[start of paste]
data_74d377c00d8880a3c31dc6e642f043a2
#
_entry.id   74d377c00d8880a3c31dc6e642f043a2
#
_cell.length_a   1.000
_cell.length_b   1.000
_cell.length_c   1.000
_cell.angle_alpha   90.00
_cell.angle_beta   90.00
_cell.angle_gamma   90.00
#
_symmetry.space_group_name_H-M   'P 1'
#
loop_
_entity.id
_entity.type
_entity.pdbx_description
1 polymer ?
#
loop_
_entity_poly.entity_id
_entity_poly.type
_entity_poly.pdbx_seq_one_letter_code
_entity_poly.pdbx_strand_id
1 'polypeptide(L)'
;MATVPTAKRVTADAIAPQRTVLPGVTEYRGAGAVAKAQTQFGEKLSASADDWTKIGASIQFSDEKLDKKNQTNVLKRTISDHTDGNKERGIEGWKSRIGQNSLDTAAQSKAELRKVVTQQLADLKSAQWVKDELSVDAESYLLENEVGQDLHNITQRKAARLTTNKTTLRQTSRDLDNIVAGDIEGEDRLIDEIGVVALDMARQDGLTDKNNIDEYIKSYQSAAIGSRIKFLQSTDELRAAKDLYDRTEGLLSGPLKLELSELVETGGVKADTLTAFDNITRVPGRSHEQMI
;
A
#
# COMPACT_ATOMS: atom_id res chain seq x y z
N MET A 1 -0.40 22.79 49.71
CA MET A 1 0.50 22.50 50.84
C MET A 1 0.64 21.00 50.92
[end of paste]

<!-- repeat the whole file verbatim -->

data_74d377c00d8880a3c31dc6e642f043a2
#
_entry.id   74d377c00d8880a3c31dc6e642f043a2
#
_cell.length_a   1.000
_cell.length_b   1.000
_cell.length_c   1.000
_cell.angle_alpha   90.00
_cell.angle_beta   90.00
_cell.angle_gamma   90.00
#
_symmetry.space_group_name_H-M   'P 1'
#
loop_
_entity.id
_entity.type
_entity.pdbx_description
1 polymer ?
#
loop_
_entity_poly.entity_id
_entity_poly.type
_entity_poly.pdbx_seq_one_letter_code
_entity_poly.pdbx_strand_id
1 'polypeptide(L)'
;MATVPTAKRVTADAIAPQRTVLPGVTEYRGAGAVAKAQTQFGEKLSASADDWTKIGASIQFSDEKLDKKNQTNVLKRTISDHTDGNKERGIEGWKSRIGQNSLDTAAQSKAELRKVVTQQLADLKSAQWVKDELSVDAESYLLENEVGQDLHNITQRKAARLTTNKTTLRQTSRDLDNIVAGDIEGEDRLIDEIGVVALDMARQDGLTDKNNIDEYIKSYQSAAIGSRIKFLQSTDELRAAKDLYDRTEGLLSGPLKLELSELVETGGVKADTLTAFDNITRVPGRSHEQMI
;
A
#
# COMPACT_ATOMS: atom_id res chain seq x y z
N MET A 1 -0.40 22.79 49.71
CA MET A 1 0.50 22.50 50.84
C MET A 1 0.64 21.00 50.92